You need to open your Internet browser and start typing the FTP Server’s Hostname (or IP Address) and the FTP port number (in case the FTP Server is utilizing a separate port than the actual default port “21” for the FTP connections) in the address box and press Enter.
Understand the Different Parts of an FTP Address
Once you come across FTP addresses on a webpage, they are generally displayed in the same way as a standard webpage address-with few exceptions:
For instance, you may see ftp.example.com:21. This simply denotes that the address is ftp.example.com, and the port utilized is 21. You will require both when connecting to the FTP server.
If the FTP needs a username, it can be written as email@example.com:21, where “username” is the necessary name.
If no username is given, then you will typically need to enter “anonymous” as the username when you connect. Understand that you are not truly anonymous when you connect to a public FTP. The host can notice your IP address.
If the hostname of the FTP Server is: ftp.example.com and the listening port for the FTP connections is the actual default port (21), then you need to fill in the address as:
FTP Connection Needs Username and Password
Other organizations offer FTP access; however, they require the user to authenticate by giving a username and often a password. Usually, the files are not for public distribution but for specific purposes. For instance, you want to submit your customer address list to a mailing house. In this case, neither organization would wish the public to access those files.
There are many ways to do these types of FTP connections with your browser. One of the easiest ways is to start the connection just like you did for an anonymous FTP connection.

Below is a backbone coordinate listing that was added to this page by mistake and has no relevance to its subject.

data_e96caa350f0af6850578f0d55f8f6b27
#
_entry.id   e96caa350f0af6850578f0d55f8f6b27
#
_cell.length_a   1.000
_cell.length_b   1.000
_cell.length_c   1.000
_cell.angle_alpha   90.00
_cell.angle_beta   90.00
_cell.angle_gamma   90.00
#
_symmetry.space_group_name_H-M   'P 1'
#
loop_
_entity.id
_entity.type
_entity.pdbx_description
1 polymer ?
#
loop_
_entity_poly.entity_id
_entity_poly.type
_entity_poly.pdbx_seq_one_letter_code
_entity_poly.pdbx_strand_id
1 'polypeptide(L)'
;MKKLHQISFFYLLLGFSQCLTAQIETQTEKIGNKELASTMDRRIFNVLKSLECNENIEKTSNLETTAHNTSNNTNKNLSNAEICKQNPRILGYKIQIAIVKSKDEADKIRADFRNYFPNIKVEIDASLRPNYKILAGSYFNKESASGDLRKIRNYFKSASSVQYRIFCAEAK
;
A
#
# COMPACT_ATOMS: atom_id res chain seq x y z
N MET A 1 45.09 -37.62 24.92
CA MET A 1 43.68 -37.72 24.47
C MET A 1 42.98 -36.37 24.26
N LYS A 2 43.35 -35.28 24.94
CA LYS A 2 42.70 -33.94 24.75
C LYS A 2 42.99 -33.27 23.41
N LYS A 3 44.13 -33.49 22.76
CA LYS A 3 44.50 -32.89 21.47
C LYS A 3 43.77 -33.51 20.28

Press Enter key.
A password dialog box will appear like the one shown below. You need to enter your username and password if required.
Filling the User Information in the Address Bar
There are additionally some ways to avoid the browser dialog that asks for the Username and Password. While this might save you a step, it can often lead you to make mistakes.
Another issue is that some content management systems keep adding additional spaces and creating hyperlinks from these instance command lines. Remember, there should be NO spaces.
To connect to an FTP server needs a username with Firefox:
- Open Firefox
- In the locator bar, you need to fill ftp://username:firstname.lastname@example.org
- If your username was jess12 and password was bosox67, the FTP browser syntax should be:
- In this scenario, the username contains a domain name such as email@example.com. Then, you would type:
Now, to connect to an FTP server with a username using IE:
- Open Internet Explorer
- You need to type the FTP address in the address bar, such as ftp://ftp.xyz.com.
- If any error dialogs appear, then dismiss them.
- From the File menu, choose Login As.
- You will need to enter your username and password in the “Log On As” box.
- Click Log In.
If you plan to connect to FTP servers regularly, make sure you get a good FTP client. This makes the task of uploading or moving files much easier and simpler than a web browser. For the occasional FTP connection, your web browser will work in the right way. Be extra careful while accessing FTP sites if you are not familiar with the domain. Just because you can get access does not mean the content is safe.
To connect with Microsoft Edge:
- Open Microsoft Edge.
- In the URL field, enter edge://flags
- Enter ‘FTP’ in the search field.
- Next, you need to enable the option to support FTP URLs.
- Restart Microsoft Edge.
- You need to enter the FTP site in the URL field, i.e., ftp://ftp.mccdaq.com/downloads/.
Do you need an FTP site to help facilitate FTP transfers for your business? ExaVault supports any FTP client and has an intuitive web-based interface for file and user management. Contact us today!